Then there’s the more tactical things like negotiation. You learn about BATNA, ZOPA, and all of the basics around negotiation theory, which come into play on a regular basis. Then there’s the legal side of things. One of our top expenses is legal, and that’s even with me doing a lot of our light legal work. There’s a lot of complicated stuff that I’m not qualified to do, but there’s also a lot of stuff I can do and that saves us time and money.
Tell us about your time at Vom Fass.
Vom Fass was my first angel investment. They are an oils, vinegars, and specialty spirits retailer that my wife and I ran into on my post-bar trip to Europe. We came across this little store where you can sample everything, including the alcohol, and it was a really fun experience. I thought the concept was amazing, so when I got back to the U.S. I shot an email off to the German CEO and expressed my interest in being the master franchisor if they ever considered coming to the U.S. Long story short, that didn’t go anywhere. I had too much going on in my life, and it was not a good time to start a business. However, a couple of years later, a father-son team actually did decide to bring the concept to the U.S., and the CEO remembered my email and gave it to this father-son team. They reached out and asked if I wanted to be an investor, or be involved in some fashion, and I ended up investing and taking a board seat. There was even a transition period after I left Cooley where I ran their logistics for a while.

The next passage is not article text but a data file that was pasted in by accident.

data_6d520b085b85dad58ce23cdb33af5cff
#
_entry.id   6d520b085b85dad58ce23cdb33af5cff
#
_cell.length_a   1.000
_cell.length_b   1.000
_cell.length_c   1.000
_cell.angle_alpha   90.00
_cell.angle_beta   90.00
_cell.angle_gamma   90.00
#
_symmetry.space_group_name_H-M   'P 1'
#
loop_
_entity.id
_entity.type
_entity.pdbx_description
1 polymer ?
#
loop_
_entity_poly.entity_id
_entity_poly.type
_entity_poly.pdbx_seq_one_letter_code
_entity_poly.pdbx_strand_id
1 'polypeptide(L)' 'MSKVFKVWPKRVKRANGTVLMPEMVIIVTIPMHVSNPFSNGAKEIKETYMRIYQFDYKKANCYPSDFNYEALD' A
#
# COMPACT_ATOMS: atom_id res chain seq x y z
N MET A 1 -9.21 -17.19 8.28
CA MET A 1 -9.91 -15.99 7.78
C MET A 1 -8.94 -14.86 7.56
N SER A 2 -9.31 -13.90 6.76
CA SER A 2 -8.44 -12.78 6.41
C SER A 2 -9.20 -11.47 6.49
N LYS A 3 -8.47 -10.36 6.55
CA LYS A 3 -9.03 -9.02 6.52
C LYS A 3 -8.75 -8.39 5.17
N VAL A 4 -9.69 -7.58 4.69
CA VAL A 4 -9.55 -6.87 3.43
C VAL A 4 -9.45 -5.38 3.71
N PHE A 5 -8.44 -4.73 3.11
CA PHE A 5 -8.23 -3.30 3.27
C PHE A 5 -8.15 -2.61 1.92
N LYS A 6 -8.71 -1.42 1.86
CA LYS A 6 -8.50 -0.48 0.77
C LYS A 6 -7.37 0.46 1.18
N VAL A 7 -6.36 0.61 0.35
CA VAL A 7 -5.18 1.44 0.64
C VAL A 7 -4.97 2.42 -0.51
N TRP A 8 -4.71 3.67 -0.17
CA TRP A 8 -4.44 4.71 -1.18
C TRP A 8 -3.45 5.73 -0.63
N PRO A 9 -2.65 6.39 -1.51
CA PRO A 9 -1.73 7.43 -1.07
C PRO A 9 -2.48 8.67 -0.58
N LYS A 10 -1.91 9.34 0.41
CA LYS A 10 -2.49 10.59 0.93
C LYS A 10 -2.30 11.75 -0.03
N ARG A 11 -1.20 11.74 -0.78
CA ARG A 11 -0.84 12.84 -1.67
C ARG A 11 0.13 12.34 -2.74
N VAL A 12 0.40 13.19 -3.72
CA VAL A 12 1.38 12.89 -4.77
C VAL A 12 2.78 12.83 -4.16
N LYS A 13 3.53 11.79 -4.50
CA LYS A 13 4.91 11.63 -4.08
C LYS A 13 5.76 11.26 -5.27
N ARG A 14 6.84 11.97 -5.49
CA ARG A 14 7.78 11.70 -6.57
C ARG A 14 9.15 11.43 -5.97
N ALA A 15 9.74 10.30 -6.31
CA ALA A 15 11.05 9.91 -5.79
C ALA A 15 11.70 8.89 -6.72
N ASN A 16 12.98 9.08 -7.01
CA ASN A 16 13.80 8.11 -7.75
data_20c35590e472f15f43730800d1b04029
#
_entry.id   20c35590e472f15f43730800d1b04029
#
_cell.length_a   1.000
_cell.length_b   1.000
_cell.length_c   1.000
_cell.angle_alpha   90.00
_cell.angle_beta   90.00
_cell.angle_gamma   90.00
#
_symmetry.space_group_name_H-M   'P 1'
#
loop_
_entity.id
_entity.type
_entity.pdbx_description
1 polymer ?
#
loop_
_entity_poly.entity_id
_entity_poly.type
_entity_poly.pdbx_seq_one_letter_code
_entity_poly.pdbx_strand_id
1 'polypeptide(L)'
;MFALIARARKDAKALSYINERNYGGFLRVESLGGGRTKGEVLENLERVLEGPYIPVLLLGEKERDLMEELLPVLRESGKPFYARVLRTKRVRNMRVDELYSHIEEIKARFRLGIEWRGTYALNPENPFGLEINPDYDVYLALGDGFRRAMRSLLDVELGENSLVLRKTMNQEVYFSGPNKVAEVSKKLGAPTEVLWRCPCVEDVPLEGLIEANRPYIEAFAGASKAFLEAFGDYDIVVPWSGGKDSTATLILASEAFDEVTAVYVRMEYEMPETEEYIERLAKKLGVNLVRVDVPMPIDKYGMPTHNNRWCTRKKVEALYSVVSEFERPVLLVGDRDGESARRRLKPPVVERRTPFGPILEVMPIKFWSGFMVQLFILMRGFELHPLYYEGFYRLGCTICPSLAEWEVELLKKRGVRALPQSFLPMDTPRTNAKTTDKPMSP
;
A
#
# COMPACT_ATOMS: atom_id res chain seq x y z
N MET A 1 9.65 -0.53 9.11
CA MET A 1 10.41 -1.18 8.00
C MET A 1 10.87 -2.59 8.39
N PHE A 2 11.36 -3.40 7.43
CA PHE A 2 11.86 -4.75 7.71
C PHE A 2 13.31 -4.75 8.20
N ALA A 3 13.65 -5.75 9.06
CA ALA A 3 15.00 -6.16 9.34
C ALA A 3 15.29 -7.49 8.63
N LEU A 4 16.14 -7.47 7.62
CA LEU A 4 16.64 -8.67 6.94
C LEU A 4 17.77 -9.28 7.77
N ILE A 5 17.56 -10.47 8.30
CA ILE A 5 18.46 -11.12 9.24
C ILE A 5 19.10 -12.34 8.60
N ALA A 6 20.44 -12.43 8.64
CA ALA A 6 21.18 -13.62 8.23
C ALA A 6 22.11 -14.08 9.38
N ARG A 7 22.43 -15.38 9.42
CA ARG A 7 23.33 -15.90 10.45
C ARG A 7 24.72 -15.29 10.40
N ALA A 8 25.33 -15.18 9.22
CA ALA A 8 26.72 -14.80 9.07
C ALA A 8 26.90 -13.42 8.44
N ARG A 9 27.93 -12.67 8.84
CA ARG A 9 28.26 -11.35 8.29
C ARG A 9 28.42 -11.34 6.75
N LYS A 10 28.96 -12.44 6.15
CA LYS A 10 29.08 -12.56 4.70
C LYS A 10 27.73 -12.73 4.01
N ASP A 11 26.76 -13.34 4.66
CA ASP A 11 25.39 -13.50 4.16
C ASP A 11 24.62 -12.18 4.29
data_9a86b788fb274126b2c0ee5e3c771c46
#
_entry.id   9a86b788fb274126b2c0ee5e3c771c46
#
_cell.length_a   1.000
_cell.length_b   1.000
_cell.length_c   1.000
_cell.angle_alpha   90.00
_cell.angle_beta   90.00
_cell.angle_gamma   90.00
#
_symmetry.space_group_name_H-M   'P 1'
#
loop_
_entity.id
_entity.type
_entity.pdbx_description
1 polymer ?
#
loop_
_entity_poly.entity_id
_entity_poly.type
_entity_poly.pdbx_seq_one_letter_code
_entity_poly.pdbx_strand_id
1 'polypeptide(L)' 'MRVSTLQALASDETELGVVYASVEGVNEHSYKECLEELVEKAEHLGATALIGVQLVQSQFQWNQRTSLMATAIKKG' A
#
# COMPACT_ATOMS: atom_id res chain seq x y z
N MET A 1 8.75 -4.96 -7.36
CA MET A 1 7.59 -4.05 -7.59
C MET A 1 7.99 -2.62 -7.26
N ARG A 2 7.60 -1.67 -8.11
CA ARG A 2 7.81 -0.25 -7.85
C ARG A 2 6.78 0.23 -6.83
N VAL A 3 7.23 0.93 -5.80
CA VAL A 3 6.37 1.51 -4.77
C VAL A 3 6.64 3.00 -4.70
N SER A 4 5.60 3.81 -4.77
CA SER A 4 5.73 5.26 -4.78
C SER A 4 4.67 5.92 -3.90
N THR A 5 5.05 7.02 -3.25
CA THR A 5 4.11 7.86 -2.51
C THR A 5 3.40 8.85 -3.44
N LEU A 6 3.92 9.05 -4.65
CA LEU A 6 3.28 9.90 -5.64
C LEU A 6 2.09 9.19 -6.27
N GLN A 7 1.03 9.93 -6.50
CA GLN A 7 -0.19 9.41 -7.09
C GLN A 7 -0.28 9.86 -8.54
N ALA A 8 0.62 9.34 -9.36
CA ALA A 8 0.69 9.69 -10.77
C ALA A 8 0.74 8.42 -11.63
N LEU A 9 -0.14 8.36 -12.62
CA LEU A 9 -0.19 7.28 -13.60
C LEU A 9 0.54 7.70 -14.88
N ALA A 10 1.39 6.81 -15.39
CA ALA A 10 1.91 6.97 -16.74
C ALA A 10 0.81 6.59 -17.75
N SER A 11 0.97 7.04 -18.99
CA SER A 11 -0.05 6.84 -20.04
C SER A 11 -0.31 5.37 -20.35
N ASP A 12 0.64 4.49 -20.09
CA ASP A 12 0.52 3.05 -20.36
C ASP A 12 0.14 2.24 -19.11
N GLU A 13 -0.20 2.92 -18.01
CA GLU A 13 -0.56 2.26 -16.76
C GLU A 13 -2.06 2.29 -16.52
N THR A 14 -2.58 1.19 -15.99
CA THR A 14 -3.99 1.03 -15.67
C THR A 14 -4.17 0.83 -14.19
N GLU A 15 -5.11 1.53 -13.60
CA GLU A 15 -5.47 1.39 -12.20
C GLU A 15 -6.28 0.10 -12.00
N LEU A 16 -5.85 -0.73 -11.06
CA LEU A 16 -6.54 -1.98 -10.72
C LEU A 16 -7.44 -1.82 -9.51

It was an amazing experience. That company took nine years to exit. After the exit, I looked back through my emails, and every year, like clockwork, there was an existential crisis for the company. The company should have failed nine times over, but it never did. I think that’s a real testament to the CEO, Justin Gibson, and his father, David Gibson. They never gave up. There were probably 100 opportunities to give up on that company and they didn’t. The exit wasn’t huge, but it was a win for all the investors and a great learning experience.
How do you think about self-care?